Did I really post weight loss advice?

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Earlier this week, I posted a blog by Joan Salge Blake, a nutrition professor at Boston University, in which she discussed a research study that looked at the impact of calorie distribution on weight loss.  The researchers found that subjects who consumed a large breakfast and small dinner lost more weight than subjects who consumed the same number of calories, but flip flopped their breakfast and dinner intakes.

Those of you familiar with how we work might have been surprised to see me post an article that seemed to give weight loss advice.  Our treatment philosophy is in line with the reality that when people eat well and are physically active, weight tends to take care of itself.  On the other hand, when people make weight loss in and of itself too much of a priority, they are likely to take approaches that can be unsustainable, unhealthy, and sometimes dangerous.  Then they blame themselves and a supposed lack of willpower when the real problem was the approach.  Because I have held this stance for years, my decision to post what looks to be a weight loss advice article probably seems a bit contradictory.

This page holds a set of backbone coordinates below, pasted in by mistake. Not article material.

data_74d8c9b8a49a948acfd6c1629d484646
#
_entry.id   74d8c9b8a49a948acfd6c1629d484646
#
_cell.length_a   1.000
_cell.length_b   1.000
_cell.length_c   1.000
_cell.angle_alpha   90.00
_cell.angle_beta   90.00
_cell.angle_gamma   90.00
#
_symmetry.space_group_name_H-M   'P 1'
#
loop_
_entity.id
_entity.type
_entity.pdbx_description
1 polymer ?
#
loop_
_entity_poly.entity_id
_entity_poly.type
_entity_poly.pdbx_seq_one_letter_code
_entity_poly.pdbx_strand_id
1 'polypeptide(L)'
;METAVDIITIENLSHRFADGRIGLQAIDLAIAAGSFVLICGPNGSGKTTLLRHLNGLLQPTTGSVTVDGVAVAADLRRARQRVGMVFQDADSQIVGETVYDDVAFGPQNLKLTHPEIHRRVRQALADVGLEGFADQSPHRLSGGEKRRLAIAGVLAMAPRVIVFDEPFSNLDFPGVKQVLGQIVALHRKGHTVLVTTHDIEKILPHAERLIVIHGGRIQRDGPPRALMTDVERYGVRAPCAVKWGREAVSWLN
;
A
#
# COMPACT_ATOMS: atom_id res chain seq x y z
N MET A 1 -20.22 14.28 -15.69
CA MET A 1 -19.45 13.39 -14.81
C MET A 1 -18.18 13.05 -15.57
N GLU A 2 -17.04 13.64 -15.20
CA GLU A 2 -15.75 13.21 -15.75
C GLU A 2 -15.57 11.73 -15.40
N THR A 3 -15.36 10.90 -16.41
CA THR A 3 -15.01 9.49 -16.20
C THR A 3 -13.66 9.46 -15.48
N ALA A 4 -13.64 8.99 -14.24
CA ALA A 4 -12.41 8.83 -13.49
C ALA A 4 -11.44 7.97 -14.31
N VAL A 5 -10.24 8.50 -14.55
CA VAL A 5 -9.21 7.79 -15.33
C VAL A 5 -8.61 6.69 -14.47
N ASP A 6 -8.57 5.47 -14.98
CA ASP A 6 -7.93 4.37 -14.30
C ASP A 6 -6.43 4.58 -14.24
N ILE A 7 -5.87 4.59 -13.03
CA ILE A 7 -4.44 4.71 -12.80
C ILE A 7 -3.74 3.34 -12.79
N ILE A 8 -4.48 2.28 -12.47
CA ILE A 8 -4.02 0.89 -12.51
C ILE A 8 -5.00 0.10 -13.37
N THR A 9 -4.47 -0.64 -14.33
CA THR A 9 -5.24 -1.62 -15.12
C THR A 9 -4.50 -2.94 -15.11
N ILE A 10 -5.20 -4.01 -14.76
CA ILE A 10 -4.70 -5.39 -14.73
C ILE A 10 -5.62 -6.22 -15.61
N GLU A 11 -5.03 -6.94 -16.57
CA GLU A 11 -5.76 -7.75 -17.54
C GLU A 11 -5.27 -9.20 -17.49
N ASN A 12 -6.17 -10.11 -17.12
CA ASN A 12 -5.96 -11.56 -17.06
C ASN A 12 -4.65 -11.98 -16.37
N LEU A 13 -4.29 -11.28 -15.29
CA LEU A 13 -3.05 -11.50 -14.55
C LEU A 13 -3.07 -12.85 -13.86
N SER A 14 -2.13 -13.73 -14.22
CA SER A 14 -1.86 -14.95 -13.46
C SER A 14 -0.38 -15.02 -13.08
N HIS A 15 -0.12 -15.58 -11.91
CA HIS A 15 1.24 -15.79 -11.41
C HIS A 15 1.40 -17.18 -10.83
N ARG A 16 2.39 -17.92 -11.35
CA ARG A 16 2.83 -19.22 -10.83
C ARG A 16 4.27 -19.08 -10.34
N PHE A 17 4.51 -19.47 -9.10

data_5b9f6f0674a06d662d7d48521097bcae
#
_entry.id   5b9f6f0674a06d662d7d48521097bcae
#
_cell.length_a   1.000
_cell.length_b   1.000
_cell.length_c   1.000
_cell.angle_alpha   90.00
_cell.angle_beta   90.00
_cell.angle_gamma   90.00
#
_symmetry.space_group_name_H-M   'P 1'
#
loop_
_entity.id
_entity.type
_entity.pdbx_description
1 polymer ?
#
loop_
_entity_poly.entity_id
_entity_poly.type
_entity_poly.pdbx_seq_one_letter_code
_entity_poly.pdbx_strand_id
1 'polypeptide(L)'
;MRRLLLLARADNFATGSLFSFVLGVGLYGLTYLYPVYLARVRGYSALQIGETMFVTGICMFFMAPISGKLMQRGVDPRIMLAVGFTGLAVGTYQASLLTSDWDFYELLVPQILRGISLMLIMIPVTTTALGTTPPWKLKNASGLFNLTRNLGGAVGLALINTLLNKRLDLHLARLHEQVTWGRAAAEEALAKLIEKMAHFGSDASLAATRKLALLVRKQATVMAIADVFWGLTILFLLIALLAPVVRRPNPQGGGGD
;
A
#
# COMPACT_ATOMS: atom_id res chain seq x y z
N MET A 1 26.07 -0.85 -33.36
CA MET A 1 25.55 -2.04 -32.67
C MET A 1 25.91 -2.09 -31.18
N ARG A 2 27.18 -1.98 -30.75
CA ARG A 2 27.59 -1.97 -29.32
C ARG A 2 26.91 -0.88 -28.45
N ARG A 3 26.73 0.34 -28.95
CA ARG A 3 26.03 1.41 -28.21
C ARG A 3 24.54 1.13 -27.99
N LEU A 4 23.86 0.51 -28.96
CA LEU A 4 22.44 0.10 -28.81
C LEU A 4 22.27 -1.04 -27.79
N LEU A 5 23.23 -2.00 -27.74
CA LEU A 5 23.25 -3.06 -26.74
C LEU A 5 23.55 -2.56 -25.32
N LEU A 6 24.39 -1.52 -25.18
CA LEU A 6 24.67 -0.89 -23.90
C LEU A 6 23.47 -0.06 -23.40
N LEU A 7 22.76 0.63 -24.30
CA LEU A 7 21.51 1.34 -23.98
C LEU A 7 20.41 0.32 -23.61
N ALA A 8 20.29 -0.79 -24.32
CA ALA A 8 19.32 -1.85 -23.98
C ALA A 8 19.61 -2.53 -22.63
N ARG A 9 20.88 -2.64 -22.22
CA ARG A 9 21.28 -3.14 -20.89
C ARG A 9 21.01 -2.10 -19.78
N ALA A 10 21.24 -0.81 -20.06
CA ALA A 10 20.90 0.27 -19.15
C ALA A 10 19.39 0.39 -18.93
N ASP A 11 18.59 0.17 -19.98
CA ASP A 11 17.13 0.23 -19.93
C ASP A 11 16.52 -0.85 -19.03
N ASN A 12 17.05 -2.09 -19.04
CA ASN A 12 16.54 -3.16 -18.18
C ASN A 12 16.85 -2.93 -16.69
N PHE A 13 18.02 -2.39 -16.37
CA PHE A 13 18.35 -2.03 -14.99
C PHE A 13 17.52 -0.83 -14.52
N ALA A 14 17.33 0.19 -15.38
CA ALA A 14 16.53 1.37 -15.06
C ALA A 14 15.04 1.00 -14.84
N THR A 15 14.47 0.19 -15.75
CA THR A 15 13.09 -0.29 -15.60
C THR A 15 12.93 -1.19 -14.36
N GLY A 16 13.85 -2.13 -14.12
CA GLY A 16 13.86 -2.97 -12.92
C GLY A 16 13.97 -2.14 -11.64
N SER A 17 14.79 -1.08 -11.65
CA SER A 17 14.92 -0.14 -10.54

But it really isn’t, and here’s why: Even though the blog does discuss weight loss, I see it as more about health than weight.  Professor Blake wrote, “Since the hormone ghrelin, which increases your appetite, was lower during the day in the breakfast group, these women also experienced higher levels of satiety, or that filling of fullness, throughout the day.  In addition, large breakfast eaters also had significantly lower levels of insulin, glucose, and fat in their blood, which may help lower the risk of diabetes and heart disease.”

In other words, the subject group that consumed the larger breakfast seemed to be healthier than the group that consumed more calories later in the day.  They had better blood markers, felt more satisfied, and were in a better position to make sound food choices later in the day.

And yes, they lost more weight than the other group too, but that only reinforces the point I made earlier: When we make lifestyle choices that make us healthier, weight usually takes care of itself.

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